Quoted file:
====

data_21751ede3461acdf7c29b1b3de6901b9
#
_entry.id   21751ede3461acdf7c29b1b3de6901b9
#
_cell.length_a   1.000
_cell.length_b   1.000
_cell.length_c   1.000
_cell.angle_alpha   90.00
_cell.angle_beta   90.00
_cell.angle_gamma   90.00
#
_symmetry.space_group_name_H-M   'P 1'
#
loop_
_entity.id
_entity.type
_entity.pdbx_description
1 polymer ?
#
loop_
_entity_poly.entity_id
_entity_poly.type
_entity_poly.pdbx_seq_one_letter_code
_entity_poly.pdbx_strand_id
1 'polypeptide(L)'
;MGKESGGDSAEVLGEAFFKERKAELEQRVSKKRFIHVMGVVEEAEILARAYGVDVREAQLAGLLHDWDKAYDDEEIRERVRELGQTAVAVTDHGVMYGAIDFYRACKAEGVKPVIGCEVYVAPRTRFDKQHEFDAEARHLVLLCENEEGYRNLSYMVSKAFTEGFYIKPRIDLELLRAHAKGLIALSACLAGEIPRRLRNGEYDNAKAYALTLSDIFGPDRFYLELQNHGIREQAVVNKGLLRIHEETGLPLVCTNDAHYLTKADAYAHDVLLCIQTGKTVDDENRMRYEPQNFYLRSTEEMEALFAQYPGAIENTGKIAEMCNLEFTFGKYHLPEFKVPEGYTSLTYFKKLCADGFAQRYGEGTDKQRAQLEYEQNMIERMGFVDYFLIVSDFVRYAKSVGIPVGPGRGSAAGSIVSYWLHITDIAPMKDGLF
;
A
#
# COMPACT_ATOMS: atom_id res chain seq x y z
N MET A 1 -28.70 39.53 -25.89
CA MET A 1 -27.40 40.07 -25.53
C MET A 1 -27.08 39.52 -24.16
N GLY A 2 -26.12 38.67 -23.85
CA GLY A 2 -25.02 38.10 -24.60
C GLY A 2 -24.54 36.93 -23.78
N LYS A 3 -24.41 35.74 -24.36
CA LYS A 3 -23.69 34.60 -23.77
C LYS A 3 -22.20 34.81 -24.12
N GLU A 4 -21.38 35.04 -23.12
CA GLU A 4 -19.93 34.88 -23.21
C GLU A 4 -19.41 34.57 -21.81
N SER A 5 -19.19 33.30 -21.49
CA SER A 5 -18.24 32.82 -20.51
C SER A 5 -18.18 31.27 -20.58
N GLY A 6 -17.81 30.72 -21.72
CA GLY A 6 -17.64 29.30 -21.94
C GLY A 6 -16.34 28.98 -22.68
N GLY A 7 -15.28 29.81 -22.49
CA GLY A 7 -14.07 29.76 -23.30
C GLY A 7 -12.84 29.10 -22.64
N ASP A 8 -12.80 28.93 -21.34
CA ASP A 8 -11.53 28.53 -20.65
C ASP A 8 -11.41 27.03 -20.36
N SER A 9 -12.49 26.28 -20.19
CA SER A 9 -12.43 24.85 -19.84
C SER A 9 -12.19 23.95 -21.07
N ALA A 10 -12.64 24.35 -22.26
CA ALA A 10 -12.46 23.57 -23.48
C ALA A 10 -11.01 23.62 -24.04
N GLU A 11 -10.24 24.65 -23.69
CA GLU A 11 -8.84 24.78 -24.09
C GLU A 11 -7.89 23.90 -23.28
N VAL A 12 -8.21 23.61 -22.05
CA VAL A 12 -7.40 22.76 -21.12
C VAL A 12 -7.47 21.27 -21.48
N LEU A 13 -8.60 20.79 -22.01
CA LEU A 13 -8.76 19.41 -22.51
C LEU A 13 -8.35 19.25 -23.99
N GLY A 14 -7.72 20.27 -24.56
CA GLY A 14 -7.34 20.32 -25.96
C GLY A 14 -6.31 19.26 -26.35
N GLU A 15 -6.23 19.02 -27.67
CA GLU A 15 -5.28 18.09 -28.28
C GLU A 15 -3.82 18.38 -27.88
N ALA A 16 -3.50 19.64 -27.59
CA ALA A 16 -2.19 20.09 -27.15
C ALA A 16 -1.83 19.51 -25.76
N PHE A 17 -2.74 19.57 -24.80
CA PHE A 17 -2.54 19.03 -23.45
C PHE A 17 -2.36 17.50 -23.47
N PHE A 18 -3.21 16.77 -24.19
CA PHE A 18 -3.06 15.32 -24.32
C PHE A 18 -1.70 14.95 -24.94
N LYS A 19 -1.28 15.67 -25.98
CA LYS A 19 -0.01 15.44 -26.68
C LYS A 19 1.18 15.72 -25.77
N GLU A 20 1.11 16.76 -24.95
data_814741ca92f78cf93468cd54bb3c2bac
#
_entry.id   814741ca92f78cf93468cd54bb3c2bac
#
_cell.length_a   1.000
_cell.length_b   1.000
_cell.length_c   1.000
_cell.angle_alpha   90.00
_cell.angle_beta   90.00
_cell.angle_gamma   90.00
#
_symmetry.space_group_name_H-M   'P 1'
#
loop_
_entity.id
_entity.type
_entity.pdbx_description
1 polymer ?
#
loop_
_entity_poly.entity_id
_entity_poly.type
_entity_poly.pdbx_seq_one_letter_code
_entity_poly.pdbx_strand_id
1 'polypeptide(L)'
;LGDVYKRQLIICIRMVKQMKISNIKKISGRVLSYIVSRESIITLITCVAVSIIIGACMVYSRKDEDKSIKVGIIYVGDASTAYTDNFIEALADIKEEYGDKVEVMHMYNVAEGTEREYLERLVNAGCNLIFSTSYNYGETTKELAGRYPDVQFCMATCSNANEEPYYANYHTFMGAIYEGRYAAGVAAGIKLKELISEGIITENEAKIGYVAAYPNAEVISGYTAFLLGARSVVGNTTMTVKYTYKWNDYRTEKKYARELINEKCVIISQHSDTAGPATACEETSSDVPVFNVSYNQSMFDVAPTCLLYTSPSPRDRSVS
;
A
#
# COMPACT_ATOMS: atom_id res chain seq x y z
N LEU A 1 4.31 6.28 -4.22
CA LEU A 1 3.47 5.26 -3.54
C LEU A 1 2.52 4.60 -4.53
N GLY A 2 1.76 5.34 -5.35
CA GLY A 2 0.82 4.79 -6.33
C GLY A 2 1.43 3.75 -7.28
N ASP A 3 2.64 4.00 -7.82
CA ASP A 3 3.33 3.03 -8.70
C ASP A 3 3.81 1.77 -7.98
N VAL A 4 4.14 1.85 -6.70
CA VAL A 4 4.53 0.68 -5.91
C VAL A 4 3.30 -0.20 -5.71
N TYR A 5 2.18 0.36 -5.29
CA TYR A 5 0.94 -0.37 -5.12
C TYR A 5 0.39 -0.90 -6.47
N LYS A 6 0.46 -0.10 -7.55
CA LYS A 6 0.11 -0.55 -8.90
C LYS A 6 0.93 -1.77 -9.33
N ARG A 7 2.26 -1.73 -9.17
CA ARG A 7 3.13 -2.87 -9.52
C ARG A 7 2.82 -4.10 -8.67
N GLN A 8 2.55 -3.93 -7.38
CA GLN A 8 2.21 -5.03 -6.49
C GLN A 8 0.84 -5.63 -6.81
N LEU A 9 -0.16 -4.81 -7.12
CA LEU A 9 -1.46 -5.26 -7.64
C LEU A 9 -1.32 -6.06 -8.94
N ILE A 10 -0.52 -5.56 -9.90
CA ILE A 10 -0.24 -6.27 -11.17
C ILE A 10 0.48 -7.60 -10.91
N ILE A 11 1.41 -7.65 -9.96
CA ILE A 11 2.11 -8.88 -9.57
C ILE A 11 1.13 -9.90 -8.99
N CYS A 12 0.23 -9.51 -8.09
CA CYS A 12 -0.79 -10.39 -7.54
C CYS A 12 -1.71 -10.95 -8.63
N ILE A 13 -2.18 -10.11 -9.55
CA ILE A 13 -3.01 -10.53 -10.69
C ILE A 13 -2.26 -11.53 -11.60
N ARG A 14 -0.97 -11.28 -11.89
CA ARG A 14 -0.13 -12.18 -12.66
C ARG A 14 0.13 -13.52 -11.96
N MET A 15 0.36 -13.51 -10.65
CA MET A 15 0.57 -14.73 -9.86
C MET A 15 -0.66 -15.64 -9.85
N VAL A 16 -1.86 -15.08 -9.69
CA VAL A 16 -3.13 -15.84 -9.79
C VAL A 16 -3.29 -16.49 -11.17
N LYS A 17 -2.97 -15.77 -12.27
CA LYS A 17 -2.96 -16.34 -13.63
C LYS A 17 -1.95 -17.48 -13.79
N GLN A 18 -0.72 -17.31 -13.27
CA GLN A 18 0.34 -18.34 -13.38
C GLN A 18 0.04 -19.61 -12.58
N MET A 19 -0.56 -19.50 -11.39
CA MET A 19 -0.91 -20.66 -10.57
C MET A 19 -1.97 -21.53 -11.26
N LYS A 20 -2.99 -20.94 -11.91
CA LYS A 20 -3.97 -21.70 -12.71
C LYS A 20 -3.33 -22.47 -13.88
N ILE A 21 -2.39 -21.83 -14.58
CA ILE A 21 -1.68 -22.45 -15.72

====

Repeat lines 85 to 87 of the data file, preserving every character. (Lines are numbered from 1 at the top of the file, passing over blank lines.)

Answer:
N LYS A 19 -1.28 15.67 -25.98
CA LYS A 19 -0.01 15.44 -26.68
C LYS A 19 1.18 15.72 -25.77